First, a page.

I know this one isn’t usually a choice, but if you know you’re a snorer if at all possible, make the effort to reduce the noise. Lie on your side or your front; bring one of those sleeping devices that goes over your nose…anything!

I was once in a hostel with a heavy snorer (there’s always one) and woke up to see another of my dorm mates angrily jump out of bed in the early hours to hold said snorer’s nose, just to wake them up out of spite for keeping them awake.

One example of the lack of love for snorers in dorm rooms!

  • Leave your alarm on when you’re not in the room

Setting an alarm is fine, but setting it and forgetting it, only to be elsewhere at the time it goes off? Not cool.

Likewise, don’t have it stuffed at the bottom of a bag requiring half an hour of rummaging in the early hours of the morning to turn it off…

Keeping it under your pillow is another recipe for disaster. It’ll inevitably fall from the bed during the night, making it impossible to find and turn off in the morning! Make the most of any shelf or side-pockets available next to your bed.

Don’t have one? Place it somewhere that’s generally easily accessible!

  • Drink in the dorm room, unless everyone else is doing it


Out of respect for the other people who are sharing the space, don’t party in the dorm room unless everyone is up for it!

If it’s a party hostel then maybe this rule is slightly different (if you don’t want to party, maybe this one wasn’t the best place to stay…).

But generally speaking, pay heed to the lie of the land before starting a party in the dorm. There is usually plenty of space to party elsewhere.

  • Have sex in the dorm room

No ‘adult cuddles’ in the dorm beds, please!

It’s just awkward for everyone involved- especially the other 10 people in the room having to listen and pretend nothing’s happening.

You might think you’re being as discrete as discrete can be, but you know, it’s a bunk bed…there’s no hiding on a bunk bed.

If you are traveling with a special friend or your significant other, check this article with some cool hostels in Europe for couples.

  • Put loud music on without asking

A bit like the whole no drinking rule, only whack the speakers on if everyone else is keen, otherwise use your headphones.

I actually love having music on in the dorm room (as long as it isn’t at 3 in the morning), but it’s always worth asking around before putting it on, just to make sure people are okay with it.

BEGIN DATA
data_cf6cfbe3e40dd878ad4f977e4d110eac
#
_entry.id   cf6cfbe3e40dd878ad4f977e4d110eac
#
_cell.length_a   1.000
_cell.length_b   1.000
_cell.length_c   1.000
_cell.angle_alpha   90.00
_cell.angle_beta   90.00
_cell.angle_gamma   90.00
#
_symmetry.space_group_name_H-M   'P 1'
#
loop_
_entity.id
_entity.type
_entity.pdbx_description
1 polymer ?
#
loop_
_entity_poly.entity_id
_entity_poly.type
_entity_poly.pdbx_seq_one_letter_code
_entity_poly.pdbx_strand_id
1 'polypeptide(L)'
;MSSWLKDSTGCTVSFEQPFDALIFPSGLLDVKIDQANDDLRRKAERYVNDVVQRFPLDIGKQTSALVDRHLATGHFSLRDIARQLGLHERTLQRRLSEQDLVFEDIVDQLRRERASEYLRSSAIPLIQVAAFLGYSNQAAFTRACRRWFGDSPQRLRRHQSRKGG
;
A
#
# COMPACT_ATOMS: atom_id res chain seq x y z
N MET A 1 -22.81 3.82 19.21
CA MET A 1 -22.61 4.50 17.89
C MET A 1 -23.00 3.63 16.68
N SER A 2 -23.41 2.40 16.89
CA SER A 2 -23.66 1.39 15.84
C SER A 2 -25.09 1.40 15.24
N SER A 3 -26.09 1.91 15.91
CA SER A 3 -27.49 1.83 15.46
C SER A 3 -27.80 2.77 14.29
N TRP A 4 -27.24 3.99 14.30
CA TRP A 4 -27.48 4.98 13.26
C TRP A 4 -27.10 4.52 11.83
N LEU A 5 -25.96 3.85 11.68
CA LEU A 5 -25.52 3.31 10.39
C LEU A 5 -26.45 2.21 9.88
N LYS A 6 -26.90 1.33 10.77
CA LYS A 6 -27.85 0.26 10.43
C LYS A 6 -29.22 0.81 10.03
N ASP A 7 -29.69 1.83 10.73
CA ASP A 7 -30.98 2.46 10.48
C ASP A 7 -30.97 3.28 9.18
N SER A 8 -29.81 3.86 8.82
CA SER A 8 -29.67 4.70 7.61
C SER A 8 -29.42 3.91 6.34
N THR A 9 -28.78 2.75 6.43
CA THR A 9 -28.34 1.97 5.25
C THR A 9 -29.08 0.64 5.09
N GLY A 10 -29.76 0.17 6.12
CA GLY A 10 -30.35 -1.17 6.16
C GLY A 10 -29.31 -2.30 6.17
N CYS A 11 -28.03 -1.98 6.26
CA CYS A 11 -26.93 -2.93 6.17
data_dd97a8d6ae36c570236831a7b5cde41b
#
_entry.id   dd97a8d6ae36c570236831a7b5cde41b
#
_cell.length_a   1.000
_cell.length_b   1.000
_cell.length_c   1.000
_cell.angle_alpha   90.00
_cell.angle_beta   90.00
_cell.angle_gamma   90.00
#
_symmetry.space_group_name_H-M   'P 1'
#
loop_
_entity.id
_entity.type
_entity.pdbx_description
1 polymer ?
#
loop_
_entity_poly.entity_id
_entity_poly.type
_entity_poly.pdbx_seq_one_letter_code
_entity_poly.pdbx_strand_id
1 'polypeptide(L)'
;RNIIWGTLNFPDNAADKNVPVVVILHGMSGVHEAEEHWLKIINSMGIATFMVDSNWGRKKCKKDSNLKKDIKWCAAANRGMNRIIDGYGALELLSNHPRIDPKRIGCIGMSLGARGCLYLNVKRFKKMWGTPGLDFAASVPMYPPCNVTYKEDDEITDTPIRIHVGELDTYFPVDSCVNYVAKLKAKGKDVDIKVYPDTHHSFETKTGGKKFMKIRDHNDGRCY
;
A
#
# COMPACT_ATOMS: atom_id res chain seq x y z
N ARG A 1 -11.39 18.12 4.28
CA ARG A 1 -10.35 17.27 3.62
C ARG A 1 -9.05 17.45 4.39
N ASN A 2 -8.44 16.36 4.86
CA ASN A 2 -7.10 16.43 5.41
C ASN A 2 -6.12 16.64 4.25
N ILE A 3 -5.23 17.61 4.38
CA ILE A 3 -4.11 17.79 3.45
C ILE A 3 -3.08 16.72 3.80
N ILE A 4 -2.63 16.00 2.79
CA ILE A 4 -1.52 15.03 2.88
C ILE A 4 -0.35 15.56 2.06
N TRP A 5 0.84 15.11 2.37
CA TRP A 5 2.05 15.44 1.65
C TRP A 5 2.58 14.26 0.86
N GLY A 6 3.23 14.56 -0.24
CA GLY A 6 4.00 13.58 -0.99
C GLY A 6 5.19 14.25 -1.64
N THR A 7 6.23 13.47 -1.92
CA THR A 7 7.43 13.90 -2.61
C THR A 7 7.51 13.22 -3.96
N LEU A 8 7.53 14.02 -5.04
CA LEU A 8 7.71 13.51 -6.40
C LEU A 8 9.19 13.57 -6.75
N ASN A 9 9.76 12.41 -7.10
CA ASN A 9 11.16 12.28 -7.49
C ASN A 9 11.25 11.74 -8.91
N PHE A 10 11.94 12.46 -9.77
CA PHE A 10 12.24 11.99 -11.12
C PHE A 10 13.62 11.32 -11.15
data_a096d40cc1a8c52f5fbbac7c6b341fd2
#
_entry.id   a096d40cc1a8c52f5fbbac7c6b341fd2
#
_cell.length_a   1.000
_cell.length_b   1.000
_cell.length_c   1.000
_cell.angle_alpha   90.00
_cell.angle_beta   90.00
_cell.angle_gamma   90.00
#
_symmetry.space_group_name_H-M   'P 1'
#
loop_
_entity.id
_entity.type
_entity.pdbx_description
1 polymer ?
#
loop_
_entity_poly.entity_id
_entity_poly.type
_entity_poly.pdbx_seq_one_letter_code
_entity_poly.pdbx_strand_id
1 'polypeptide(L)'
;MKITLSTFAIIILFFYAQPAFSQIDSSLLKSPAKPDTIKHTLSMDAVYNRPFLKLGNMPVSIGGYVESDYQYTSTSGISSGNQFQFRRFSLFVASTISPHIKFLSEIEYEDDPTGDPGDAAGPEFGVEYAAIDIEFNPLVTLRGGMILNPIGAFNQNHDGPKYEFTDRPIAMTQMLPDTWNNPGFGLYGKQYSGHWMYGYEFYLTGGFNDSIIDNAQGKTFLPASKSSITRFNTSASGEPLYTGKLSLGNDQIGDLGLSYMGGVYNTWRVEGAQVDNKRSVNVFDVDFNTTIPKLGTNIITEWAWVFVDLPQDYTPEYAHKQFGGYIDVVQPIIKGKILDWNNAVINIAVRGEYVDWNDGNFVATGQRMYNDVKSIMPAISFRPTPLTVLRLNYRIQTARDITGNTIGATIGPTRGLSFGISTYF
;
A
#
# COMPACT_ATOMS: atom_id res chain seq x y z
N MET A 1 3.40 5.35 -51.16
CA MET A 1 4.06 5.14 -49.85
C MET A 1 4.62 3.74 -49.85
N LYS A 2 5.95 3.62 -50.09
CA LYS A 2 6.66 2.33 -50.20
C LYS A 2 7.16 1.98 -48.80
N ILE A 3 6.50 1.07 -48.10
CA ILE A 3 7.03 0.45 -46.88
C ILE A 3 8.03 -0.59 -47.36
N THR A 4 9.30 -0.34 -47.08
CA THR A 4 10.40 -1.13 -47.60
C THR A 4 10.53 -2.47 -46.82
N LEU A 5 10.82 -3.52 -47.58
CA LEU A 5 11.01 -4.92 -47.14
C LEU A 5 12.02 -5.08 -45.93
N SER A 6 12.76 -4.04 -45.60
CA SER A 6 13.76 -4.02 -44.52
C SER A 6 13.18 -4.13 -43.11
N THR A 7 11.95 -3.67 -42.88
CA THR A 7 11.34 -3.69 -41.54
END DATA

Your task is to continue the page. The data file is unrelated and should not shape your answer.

• Stay too long on hostel computers


Lots of hostels provide access to computers with internet. It’s a great way to reconnect with family back home and get up to speed with events around the world and so on.

However, there is always someone who hogs it. Please don’t be that person. No-one likes them.

  • Abuse the free food box or free meals

The free food box is generally fair game, but again, hostels work best when people are considerate about everyone else.

Sharing is caring. So, if there’s a particular treasure in the free food box, take your lot and pop it back for others to enjoy.

Likewise, hostels sometimes provide free meals as an incentive to stay there. If this is the case, respect your fellow hostel goers and don’t take more than your fair share. It’s tempting, but it’ll only put you in people’s bad books!

  • Expect other people to abide by these ‘rules’!


The final rule is to expect these rules to be ignored by others a lot of the time!

There are literally always going to be people who, for whatever reason, live by a different set of guidelines. They’ll be noisy, dirty, steal your food and be generally inconsiderate of others.

But it’s all good.

After all, the beauty of travel is that you are in full control. Not getting on with the hostel you’re in? Head somewhere else until you find a hostel in which you feel at home.

Time to Wrap Up

There you have it: a travelers’ guide to hostel etiquette.

Follow the rules above and you’re sure to have an immense experience of staying in a hostel. These are popular forms of accommodation on the road. You’re almost guaranteed to stay in one at some point!

It pays you to know what you’re in for beforehand! Hopefully, this piece has helped you with exactly that.

Like this piece? Keep reading: The Complete Guide To Staying In Hostels.